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Economic Rationality or Irrelevance of War?

  • Renata AllioEmail author
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Part of the Palgrave Studies in the History of Economic Thought book series (PHET)

Abstract

Neoclassical economists at the end of the 1800s chose the path of theoretical analysis and analysed the behaviour of economic agents in an ordered peaceful situation, setting aside phenomena that disturb the aim of general equilibrium, including, obviously, among others, war. They considered that defence of the state was a problem of a political nature, independently of all the economic implications that war, caused for whatever motive, always brings. The second post-war period saw economists with mathematical training, even if they were interested neither in the causes leading to the war, nor in its consequences, applying Game theory to the study of military strategy and economics too, thereby introducing war to areas to be studied by neoclassical economics. They considered it a rational activity (R. Aumann: “if it were not so, how could it be studied?”) within theoretical, logical, mathematical bounds, suitable for the study of any war from the Punic Wars to the World Wars. They calculated strategic gambits and suggested deterrents as the basic factor in avoiding new devastating conflicts. The School of Public Choice maintains that the choice of war can be rational and thinks that it would be more economical to entrust its conduct to private bodies.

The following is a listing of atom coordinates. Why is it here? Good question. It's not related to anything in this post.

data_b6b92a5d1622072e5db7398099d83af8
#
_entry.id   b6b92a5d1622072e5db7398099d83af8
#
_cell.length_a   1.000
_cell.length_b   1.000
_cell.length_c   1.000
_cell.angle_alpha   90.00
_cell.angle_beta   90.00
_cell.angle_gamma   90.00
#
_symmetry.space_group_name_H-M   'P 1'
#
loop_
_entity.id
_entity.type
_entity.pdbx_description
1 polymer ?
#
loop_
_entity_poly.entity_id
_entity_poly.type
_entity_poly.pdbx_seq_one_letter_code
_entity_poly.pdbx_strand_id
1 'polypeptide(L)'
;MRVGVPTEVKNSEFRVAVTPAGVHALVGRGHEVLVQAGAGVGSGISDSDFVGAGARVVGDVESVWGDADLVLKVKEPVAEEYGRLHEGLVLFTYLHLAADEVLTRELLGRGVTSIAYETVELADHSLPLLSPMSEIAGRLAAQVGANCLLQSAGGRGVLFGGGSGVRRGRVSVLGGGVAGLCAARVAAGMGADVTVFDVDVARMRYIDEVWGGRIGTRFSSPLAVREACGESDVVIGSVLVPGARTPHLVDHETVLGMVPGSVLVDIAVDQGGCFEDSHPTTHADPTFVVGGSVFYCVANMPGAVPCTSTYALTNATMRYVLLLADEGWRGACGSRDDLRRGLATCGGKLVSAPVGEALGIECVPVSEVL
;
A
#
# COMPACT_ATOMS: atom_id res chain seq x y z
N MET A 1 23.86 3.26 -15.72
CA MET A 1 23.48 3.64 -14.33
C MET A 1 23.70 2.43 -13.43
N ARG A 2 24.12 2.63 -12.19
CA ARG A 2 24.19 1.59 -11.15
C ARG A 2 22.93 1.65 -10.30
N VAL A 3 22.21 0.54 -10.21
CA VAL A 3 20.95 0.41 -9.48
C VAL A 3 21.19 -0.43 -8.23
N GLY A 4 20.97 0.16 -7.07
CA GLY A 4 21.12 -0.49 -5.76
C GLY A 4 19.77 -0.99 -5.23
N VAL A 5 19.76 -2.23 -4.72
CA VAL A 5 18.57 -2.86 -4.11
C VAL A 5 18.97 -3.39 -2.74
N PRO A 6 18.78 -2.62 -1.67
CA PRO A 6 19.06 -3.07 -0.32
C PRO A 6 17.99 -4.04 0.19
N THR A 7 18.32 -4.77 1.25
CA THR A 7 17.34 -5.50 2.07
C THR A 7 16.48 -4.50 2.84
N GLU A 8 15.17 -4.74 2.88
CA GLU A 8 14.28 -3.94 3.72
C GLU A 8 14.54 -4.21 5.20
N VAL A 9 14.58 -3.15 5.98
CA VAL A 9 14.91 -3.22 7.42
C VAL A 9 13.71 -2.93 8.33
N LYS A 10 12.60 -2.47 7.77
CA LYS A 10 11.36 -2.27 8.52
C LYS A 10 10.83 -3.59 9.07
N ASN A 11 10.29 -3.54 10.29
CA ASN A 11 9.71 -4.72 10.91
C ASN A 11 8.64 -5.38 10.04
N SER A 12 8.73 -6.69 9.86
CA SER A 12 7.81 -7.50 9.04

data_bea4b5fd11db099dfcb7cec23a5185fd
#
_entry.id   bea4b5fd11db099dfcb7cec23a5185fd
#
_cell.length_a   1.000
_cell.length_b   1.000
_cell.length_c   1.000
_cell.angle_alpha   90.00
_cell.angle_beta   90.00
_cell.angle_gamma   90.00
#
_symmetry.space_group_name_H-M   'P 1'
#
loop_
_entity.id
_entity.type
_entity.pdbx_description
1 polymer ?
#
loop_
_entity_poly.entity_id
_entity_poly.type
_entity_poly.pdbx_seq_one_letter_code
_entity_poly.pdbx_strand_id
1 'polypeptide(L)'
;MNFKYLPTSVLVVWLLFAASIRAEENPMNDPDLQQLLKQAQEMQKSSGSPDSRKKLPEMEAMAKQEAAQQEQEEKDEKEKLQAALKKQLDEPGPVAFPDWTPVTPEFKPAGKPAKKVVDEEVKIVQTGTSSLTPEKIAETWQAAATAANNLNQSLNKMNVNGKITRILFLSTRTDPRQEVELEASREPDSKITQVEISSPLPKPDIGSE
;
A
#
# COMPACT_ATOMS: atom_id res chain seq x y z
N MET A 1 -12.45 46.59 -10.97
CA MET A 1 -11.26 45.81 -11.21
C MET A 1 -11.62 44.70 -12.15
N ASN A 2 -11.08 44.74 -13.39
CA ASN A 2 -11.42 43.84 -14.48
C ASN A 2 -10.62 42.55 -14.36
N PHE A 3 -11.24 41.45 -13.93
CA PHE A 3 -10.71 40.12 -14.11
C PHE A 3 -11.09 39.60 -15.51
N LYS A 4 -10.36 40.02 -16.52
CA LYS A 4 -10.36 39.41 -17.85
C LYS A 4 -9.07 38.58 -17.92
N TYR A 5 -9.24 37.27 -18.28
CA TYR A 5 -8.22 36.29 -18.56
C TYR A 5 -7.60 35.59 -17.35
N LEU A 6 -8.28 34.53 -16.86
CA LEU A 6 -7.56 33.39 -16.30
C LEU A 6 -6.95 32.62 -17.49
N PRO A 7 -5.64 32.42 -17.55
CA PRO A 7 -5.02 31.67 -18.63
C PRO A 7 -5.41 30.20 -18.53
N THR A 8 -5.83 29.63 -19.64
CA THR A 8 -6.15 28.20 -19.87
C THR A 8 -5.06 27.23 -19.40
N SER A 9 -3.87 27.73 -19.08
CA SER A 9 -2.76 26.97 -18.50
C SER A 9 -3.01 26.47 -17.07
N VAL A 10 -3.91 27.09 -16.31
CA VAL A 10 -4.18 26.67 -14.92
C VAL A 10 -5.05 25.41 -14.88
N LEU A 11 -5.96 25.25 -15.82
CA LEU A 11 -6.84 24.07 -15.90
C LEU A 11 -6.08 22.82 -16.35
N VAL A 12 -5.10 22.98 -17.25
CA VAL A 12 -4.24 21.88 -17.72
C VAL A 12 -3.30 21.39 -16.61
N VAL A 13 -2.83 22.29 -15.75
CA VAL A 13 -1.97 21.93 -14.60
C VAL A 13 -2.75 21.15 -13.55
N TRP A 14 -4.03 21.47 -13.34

Keywords

War as wrong economic choice Rationality of war Mathematical-economists Deterrence Game theory Economic theory of conflicts 

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Copyright information

© The Author(s) 2020

Authors and Affiliations

  1. 1.University of TurinTurinItaly

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